She isn’t late though, walks into Lyme’s right when she said she would. Just enough time to shower and put on something clean. It’s still too warm for sweatshirts but she’s got one of Lyme’s button downs that’s worn soft and comes almost to her knees, and she rolls up the sleeves enough that her fingertips peek through, pulls on a pair of jeans and heads out. Lyme’s waiting for her, hint of a smile when she comes out. “Ready?” Rokia straightens her shoulders and nods.
“Yup, let’s go.”
Artemisia opens the door with a grin, and Rokia’s seen her around but never actually talked to her, and she’s tall and gorgeous and sharp around the edges. Once a woman from Victor Affairs showed Rokia pictures of Artemisia working the crowd at a club, radiating comptetence and just enough sex and danger to be interesting and told her to watch and learn. It’s stupid to be nervous because she’s just standing here in jeans and a T-shirt, barefoot and more or less relaxed, but Rokia feels herself slide into the borrowed confidence of being a Victor and unreachable and locked down, and okay, there it is, she takes a deep breath and smiles back.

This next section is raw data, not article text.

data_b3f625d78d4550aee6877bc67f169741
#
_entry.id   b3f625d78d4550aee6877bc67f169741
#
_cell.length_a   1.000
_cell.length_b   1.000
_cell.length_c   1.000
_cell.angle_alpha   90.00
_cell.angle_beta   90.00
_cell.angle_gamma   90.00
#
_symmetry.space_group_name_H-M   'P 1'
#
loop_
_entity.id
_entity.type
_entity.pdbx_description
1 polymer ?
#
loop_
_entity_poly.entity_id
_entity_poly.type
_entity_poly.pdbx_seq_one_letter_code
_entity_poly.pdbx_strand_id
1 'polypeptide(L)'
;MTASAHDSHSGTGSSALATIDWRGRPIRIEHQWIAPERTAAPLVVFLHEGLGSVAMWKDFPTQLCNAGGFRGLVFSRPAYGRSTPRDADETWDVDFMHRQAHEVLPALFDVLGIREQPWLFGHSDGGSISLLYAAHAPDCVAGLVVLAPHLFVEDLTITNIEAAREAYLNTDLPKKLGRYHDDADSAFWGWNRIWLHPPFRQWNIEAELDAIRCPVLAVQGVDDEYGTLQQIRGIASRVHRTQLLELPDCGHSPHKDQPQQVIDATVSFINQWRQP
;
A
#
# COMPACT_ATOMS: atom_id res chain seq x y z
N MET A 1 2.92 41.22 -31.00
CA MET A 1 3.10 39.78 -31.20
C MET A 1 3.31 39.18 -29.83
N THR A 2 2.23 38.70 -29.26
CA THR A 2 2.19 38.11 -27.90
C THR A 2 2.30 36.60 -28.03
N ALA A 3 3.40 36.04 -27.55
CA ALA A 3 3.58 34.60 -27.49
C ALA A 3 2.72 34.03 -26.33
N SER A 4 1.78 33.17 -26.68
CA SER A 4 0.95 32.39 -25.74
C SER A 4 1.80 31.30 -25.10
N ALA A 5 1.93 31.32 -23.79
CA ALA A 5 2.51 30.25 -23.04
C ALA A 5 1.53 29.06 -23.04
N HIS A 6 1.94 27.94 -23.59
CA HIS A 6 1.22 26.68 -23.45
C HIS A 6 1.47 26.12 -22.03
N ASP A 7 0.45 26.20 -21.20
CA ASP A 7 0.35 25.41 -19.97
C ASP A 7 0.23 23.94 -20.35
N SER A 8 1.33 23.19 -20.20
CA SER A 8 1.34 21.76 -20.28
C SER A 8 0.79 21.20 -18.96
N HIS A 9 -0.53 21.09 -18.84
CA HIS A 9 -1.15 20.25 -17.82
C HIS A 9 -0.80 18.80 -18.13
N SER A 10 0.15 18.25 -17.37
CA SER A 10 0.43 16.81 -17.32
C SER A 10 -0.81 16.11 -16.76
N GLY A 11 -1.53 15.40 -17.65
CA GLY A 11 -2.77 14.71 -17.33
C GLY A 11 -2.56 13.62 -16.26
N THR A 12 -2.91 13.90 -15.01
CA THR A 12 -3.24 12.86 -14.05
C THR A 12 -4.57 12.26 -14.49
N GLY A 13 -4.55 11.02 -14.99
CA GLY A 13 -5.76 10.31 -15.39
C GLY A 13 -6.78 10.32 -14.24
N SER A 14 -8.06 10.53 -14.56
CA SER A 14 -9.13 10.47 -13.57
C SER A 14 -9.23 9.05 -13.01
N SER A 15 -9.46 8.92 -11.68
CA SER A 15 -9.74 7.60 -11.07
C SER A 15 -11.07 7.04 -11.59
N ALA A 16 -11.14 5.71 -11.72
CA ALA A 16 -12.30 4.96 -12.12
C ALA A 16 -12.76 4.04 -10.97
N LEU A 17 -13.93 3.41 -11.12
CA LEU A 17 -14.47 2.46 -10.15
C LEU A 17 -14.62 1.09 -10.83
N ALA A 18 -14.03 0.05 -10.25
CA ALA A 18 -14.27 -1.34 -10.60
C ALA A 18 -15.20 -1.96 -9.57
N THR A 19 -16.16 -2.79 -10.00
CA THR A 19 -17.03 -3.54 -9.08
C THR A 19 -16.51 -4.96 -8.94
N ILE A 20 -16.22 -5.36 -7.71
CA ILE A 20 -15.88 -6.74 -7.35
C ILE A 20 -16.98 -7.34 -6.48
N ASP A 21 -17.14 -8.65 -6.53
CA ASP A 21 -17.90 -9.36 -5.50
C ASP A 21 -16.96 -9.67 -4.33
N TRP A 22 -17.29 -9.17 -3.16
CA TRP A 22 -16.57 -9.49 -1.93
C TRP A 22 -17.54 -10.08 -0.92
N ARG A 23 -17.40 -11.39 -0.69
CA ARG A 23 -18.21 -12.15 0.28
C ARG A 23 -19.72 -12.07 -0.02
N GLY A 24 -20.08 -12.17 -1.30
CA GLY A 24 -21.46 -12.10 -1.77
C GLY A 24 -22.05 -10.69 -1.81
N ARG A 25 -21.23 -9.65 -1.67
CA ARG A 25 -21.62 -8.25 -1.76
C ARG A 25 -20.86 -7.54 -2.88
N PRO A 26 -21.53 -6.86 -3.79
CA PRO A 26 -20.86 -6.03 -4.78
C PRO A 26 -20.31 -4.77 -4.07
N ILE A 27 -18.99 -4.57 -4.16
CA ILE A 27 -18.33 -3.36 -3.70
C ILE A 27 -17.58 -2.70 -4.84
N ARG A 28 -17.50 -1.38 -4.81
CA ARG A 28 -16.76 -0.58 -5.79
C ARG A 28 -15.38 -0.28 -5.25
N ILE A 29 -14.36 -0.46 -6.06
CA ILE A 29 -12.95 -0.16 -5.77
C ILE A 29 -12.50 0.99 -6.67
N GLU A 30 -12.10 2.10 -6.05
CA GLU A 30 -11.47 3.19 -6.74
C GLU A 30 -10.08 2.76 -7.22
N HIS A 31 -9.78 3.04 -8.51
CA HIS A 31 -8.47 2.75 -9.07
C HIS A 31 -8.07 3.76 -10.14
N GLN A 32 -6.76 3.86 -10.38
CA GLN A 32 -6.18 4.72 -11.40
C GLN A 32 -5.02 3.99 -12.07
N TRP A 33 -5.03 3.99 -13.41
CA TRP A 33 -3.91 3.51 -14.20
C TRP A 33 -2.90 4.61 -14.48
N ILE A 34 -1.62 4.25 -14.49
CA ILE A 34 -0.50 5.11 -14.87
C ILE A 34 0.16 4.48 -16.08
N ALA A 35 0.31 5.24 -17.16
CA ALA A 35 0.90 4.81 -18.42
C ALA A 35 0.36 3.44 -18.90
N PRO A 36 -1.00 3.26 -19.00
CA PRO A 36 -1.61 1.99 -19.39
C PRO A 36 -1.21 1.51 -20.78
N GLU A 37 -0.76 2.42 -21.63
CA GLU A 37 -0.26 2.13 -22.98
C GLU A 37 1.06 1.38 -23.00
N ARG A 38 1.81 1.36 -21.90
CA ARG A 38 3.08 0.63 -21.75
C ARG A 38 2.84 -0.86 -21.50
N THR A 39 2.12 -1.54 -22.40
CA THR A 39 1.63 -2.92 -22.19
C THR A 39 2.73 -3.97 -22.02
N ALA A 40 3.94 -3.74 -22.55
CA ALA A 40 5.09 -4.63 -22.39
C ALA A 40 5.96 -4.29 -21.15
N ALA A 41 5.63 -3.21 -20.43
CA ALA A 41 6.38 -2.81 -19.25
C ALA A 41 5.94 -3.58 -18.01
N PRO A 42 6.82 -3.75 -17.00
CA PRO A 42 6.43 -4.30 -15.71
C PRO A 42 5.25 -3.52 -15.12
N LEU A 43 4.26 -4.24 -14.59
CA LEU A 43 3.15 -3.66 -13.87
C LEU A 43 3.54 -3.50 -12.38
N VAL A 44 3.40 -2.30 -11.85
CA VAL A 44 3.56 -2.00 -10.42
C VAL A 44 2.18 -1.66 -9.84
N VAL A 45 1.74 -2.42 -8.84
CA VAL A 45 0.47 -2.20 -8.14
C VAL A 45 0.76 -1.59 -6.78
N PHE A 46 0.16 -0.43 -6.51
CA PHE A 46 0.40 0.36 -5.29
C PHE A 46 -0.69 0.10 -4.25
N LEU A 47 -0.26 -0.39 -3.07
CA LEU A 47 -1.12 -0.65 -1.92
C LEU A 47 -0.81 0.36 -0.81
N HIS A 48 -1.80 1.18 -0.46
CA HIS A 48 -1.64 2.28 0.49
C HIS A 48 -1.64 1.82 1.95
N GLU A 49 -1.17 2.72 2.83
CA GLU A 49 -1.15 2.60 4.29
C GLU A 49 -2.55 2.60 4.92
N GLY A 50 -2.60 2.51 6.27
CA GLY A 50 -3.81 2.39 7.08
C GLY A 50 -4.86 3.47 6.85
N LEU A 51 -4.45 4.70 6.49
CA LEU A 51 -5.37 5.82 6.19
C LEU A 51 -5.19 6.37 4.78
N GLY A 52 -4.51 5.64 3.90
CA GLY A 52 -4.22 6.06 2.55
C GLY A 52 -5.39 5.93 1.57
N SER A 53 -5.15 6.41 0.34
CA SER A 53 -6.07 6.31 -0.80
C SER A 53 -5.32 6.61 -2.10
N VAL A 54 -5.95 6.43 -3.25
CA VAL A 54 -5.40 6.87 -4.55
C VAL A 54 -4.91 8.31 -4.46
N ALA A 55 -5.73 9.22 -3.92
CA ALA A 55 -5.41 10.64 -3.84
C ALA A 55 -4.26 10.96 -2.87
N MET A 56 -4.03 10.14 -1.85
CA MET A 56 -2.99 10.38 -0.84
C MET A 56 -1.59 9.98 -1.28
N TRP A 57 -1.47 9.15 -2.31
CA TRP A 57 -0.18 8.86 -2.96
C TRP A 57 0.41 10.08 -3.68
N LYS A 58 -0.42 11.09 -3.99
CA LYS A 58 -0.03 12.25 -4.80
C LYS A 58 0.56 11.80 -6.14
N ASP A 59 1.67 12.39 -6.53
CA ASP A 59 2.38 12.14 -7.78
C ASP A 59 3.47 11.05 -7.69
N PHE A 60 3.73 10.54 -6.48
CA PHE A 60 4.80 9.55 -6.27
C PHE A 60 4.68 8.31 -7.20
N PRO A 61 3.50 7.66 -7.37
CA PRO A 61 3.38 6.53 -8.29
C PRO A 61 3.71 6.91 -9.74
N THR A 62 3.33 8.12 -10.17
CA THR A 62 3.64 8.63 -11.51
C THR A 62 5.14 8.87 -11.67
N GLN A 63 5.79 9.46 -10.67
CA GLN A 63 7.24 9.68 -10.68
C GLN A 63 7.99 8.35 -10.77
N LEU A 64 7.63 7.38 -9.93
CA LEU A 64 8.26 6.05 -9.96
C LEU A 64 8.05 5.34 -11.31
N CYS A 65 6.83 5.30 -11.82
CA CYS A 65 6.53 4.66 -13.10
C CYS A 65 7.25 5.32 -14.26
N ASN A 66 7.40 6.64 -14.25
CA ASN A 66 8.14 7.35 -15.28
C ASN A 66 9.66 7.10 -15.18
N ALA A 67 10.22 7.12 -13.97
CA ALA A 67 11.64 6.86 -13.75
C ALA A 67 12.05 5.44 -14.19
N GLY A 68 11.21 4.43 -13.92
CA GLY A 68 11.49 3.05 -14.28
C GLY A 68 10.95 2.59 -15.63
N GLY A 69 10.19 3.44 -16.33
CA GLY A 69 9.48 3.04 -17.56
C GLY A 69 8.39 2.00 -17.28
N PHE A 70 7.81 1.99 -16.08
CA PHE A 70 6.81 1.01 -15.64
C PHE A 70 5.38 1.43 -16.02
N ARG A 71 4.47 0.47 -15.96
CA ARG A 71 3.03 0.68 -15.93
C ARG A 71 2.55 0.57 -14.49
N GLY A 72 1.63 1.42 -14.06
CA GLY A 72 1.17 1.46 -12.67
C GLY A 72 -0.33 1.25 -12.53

They walk in and Lyme introduces Devon and Rokia and says hello and everything’s pleasant and friendly. They sit at the table and eat and tell stories and Rokia talks about work and smiles and before long Lyme’s saying goodbye, so she thanks them politely enough to make both Lyme and Artemisia roll their eyes. Devon just smiles and says “Don’t mention it.”
It’s gotten cool and the wind’s blowing like it might storm and Rokia takes a deep breath of cool, humid air and shivers just a little. Lyme glances over, sharp. “You cold?” Rokia shakes her head and just breathes in the quiet until they get back to the house. Then she gives Rokia the loose-wires look again and just says, “So.”
“It was good,” Rokia says, “They’re nice.”
Lyme snorts. “Nice is not the first word I’d use to describe Misha,” she says, offhand. “You’re back with me?”
Rokia narrows her eyes. “What do you mean?”
“You’re not fooling me, Rokia, where’d you go?”
Rokia shrugs. “Nowhere. It’s fine.”
Lyme sighs. “C'mere, you,” she says, and goes to sit on the couch. Rokia hesitates, sits on the far side. She’s twitchy tonight, like there’s something under her skin, and Lyme is still just watching. “I didn’t take you there to show you off,” she says, cautious-sounding.